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If the people are barely aware that the government exists,
they are happy.
When the government is felt to be oppressive,
they are broken.
Good fortune, alas! builds itself upon misery.
Good fortune, alas! is the mask of misery.
What will come of this? We cannot foresee the end.
Order is upset and turns to disorder, good becomes evil.
The people are confused.
Is it not so, day in, day out, from the beginning?
The wise man is therefore angular, though he does not injure others;
he has sharp corners, though he does not harm;
he is upright but not gruff.
He is clearminded, but he does not try to be brilliant.
–Laozi (??), Daodejing (???) (4th century BCE)
More from Scott Horton:
Six Questions — October 18, 2014, 8:00 pm
Nathaniel Raymond on CIA interrogation techniques.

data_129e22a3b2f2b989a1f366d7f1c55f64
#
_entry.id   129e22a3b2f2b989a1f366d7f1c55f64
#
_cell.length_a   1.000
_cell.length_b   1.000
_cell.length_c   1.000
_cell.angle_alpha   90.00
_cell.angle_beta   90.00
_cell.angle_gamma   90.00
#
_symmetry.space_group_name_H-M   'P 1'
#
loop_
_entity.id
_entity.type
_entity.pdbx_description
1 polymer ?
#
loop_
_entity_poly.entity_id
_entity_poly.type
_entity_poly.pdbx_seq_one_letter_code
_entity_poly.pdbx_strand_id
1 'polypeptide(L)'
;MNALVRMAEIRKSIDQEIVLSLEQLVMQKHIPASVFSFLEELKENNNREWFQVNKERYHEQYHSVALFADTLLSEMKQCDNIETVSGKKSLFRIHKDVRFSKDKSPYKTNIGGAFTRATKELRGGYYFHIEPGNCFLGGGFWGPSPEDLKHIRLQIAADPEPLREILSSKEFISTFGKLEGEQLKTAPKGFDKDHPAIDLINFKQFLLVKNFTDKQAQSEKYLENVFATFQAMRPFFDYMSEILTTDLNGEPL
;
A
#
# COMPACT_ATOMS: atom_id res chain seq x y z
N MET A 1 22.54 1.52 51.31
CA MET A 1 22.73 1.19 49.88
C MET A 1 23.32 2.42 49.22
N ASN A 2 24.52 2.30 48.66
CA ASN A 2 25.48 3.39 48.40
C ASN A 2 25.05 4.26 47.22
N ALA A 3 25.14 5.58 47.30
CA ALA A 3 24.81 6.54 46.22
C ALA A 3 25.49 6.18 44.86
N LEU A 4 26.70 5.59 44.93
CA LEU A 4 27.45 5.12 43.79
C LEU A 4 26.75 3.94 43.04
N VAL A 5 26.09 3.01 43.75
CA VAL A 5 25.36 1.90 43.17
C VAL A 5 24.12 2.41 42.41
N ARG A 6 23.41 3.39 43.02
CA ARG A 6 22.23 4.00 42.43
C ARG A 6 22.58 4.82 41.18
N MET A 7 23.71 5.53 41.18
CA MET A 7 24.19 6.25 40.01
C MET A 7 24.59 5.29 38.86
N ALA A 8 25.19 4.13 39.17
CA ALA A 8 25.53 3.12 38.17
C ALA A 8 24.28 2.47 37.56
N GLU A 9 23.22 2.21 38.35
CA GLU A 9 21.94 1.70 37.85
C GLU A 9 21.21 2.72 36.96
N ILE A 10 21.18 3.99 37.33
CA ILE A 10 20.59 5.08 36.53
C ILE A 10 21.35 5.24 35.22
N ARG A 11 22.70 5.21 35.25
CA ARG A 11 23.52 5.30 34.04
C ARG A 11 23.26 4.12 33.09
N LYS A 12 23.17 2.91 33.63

Mark Denbeaux on the NCIS cover-up of three “suicides” at Guantánamo Bay Detention Camp
From the June 2014 issue
Acres of hemp grown by “patriotic‚” U.S. farmers in 1942 at the behest of the U.S. government:
A study suggested that the health effects of exposure to nuclear radiation at Chernobyl were no worse than ill health resulting from smoking and normal urban air pollution.
Greenpeace apologized after activists accidentally defaced the site of Peru’s 2,000-year-old Nazca Lines when they unfurled cloth letters reading “time for change” near the ancient sand drawings. “We fully understand,” the group wrote in a statement, “that this looks bad.”
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“I hope that after reading the following pages the leaders of the Y. M. C. A. will start a campaign to induce good young men to do nothing. If so, I shall not have lived in vain.”